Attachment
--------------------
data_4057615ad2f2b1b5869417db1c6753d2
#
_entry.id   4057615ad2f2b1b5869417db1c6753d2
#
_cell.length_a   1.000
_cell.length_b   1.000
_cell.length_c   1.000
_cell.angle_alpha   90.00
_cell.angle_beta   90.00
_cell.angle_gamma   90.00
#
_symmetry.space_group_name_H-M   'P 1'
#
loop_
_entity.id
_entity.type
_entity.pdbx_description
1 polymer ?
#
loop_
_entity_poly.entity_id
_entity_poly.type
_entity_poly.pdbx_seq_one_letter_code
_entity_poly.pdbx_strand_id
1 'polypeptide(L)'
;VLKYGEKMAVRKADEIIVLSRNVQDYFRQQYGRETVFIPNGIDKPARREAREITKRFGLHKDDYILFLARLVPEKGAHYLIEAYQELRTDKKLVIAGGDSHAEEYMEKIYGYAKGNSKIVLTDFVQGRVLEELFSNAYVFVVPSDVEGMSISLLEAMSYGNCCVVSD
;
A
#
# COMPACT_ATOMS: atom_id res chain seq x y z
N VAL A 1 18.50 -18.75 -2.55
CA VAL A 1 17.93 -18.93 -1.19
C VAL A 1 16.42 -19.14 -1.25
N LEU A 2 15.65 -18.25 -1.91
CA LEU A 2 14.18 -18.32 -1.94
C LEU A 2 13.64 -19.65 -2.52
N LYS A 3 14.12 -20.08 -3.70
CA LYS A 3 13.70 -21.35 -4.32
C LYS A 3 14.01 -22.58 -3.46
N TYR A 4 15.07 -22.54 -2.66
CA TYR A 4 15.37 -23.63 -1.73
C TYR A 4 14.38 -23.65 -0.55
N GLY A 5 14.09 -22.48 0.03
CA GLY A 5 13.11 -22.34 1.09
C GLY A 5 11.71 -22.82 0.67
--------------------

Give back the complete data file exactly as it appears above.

data_4057615ad2f2b1b5869417db1c6753d2
#
_entry.id   4057615ad2f2b1b5869417db1c6753d2
#
_cell.length_a   1.000
_cell.length_b   1.000
_cell.length_c   1.000
_cell.angle_alpha   90.00
_cell.angle_beta   90.00
_cell.angle_gamma   90.00
#
_symmetry.space_group_name_H-M   'P 1'
#
loop_
_entity.id
_entity.type
_entity.pdbx_description
1 polymer ?
#
loop_
_entity_poly.entity_id
_entity_poly.type
_entity_poly.pdbx_seq_one_letter_code
_entity_poly.pdbx_strand_id
1 'polypeptide(L)'
;VLKYGEKMAVRKADEIIVLSRNVQDYFRQQYGRETVFIPNGIDKPARREAREITKRFGLHKDDYILFLARLVPEKGAHYLIEAYQELRTDKKLVIAGGDSHAEEYMEKIYGYAKGNSKIVLTDFVQGRVLEELFSNAYVFVVPSDVEGMSISLLEAMSYGNCCVVSD
;
A
#
# COMPACT_ATOMS: atom_id res chain seq x y z
N VAL A 1 18.50 -18.75 -2.55
CA VAL A 1 17.93 -18.93 -1.19
C VAL A 1 16.42 -19.14 -1.25
N LEU A 2 15.65 -18.25 -1.91
CA LEU A 2 14.18 -18.32 -1.94
C LEU A 2 13.64 -19.65 -2.52
N LYS A 3 14.12 -20.08 -3.70
CA LYS A 3 13.70 -21.35 -4.32
C LYS A 3 14.01 -22.58 -3.46
N TYR A 4 15.07 -22.54 -2.66
CA TYR A 4 15.37 -23.63 -1.73
C TYR A 4 14.38 -23.65 -0.55
N GLY A 5 14.09 -22.48 0.03
CA GLY A 5 13.11 -22.34 1.09
C GLY A 5 11.71 -22.82 0.67